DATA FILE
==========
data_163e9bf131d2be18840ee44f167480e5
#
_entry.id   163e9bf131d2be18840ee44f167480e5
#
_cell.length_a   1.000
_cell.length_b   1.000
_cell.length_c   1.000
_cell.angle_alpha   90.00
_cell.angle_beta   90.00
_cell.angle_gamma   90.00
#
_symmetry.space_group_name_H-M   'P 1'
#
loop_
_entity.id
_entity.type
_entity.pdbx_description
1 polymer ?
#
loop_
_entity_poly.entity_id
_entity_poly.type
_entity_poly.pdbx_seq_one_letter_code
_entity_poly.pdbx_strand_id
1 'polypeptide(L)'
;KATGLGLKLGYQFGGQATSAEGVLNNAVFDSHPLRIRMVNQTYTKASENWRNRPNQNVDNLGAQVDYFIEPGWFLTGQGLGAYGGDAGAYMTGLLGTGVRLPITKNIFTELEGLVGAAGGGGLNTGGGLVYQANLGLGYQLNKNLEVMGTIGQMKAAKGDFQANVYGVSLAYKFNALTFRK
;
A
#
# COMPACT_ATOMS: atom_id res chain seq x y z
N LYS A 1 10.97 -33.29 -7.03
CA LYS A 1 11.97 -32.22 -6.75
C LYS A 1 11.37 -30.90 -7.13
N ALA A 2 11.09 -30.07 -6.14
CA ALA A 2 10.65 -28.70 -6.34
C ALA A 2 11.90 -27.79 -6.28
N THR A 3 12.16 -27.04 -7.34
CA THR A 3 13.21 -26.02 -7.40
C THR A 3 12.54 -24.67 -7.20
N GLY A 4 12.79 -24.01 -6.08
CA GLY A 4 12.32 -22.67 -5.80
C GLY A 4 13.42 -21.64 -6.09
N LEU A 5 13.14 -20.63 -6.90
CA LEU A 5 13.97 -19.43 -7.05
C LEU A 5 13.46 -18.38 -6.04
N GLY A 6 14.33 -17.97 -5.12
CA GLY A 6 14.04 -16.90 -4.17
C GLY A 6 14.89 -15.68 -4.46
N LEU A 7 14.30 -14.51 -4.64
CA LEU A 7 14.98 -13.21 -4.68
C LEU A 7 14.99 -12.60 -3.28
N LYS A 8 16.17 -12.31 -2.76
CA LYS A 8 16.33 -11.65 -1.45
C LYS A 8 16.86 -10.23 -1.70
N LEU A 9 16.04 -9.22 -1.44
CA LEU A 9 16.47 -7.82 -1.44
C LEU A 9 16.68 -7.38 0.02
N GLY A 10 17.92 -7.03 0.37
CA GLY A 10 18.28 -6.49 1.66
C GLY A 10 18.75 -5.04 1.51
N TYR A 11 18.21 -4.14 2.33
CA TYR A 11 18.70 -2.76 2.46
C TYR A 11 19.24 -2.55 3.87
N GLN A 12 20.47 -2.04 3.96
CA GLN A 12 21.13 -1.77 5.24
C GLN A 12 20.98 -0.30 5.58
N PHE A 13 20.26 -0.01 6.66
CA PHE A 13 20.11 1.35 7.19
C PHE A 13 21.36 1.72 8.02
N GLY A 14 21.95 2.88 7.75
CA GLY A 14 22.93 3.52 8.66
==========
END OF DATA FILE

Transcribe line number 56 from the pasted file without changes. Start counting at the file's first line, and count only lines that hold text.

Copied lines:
CA LEU A 9 16.47 -7.82 -1.44